Quintessential America

Homeward Bound

A Chicago Specialty Bookseller Shares Insights on Rare Book Selling


story by kurt gippert | Photo by who??

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Books sit on shelves or are packed away in attics for long periods of time—until something changes. It could be a relocation, a death in the family, or just an effort to downsize. The question becomes, then, what to do with them, and do they hold any intrinsic value? Here are insights into how I find and sell rare books.

The special items that I stock are acquired from numerous sources. These include private collections, estates, family libraries, and the occasional auction. You could have something that I might be interested in purchasing for resale—and you may do much better with a specialist than with an auction house that sells in countless categories and may not have a book specialist on staff.

As a specialty bookseller, I am interested in acquiring unusual or uncommon books, historic autographs, pre-1900 maps, original journals and manuscripts, early photographs, and ephemera. While my primary focus is antiquarian books and rare books on American history, travel, exploration, and Native American history, I also handle classics of literature and more modern collectible authors, especially signed and special limited editions. However, if you need a book appraiser for estate purposes, I do not perform that service at this time, but can refer you to someone who does.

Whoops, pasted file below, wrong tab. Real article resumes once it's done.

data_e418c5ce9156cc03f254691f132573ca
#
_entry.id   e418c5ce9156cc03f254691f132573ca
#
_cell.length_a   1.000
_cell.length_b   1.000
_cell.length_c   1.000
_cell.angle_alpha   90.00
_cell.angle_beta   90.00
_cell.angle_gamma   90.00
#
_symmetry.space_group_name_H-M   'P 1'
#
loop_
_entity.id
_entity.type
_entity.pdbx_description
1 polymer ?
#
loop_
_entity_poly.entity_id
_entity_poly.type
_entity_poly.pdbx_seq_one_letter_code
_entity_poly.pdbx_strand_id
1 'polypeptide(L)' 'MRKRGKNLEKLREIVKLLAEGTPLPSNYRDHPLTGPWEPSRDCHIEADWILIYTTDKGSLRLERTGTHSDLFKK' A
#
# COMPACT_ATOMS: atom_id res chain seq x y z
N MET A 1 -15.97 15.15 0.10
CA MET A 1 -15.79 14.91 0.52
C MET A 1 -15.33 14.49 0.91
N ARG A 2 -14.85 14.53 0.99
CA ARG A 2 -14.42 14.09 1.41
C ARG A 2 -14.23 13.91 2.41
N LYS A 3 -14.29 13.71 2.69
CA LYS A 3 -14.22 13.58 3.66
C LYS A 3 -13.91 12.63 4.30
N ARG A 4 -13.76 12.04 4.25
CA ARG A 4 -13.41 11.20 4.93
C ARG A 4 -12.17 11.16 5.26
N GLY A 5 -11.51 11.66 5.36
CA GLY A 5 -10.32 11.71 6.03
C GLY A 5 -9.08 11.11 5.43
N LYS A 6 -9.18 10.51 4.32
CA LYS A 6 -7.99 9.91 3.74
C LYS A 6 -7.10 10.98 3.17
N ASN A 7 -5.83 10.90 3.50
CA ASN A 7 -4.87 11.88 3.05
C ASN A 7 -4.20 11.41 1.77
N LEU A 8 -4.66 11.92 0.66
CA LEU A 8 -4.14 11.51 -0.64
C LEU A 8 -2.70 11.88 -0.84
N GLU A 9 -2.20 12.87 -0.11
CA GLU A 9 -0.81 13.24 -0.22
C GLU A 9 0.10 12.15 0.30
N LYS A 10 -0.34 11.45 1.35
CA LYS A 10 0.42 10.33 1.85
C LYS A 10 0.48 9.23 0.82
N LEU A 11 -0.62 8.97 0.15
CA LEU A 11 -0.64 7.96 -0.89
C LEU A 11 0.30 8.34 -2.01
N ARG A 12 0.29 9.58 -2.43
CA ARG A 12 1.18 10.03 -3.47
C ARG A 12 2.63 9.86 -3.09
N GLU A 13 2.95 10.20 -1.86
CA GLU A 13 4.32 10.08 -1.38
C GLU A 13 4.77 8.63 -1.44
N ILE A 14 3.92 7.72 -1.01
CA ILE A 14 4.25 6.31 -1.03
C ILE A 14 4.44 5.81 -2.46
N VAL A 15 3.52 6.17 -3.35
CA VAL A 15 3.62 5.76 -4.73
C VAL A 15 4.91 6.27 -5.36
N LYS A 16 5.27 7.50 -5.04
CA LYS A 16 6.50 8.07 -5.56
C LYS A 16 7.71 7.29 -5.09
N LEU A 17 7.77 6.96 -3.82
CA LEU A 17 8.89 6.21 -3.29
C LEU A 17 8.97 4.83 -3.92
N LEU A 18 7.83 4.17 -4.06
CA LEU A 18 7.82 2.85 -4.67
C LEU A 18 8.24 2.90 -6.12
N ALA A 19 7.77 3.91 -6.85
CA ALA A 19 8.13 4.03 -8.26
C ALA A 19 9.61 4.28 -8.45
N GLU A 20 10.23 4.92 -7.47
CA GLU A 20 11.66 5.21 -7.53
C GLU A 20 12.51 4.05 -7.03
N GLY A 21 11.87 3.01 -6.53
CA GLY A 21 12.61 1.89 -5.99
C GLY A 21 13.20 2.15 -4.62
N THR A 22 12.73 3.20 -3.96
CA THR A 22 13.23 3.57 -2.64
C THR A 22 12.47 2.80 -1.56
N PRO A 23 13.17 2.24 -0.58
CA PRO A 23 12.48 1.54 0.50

Do Your Books Have Value?

Even with a large inventory, I am selective in purchases, and am not a general used bookstore that offers $5 and $10 paperbacks or used books. I must see books prior to purchasing them, and do not purchase over the phone or unseen. There are too many variables regarding condition, all of which can raise or lower the interest and hence the value of an item. Autographed material has to be verified and authenticated.

One way to conveniently show me your books is to send photographs by email. Taking a photograph of 10-15 books together on the shelf is often sufficient to determine if they warrant further inspection. Use plenty of lighting when photographing so that I can read the author and title information on the spine, and to get a general idea of the condition. Lists of books can be useful, but photographs are better.

Once I view photographs, if there is enough potential in the collection and the collection is sizable, I will schedule an on-site visit. If there are only a few items, you may have to bring them in, or mail them to me. To get a better idea about the items I offer and may be interested in, visit my website at www.kurtgippert.com.

Kurt Gippert has been in the book business since 1990 and is a long-time member of the Antiquarian Bookseller’s Association of America. He has 50,000 mostly collectible books and items in stock. Kurt Gippert Bookseller is located at 1757 N. Kimball Ave. in Chicago. Visits are available by-appointment at his bookstore on the Northwest Side of Chicago, about 10 minutes off I90/94. There is free parking in a secure parking lot. If you are interested in viewing Kurt Gippert’s current inventory in person, or wish to offer something to sell, call him at 773-583-7613, or email to: books@kurtgippert.com.

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Quintessential Americais a recurring series of stories reflecting American values and community achievement. Some will be big stories. Some will be small. They’ll all be about Americans doing what we do best — sharing, helping, living.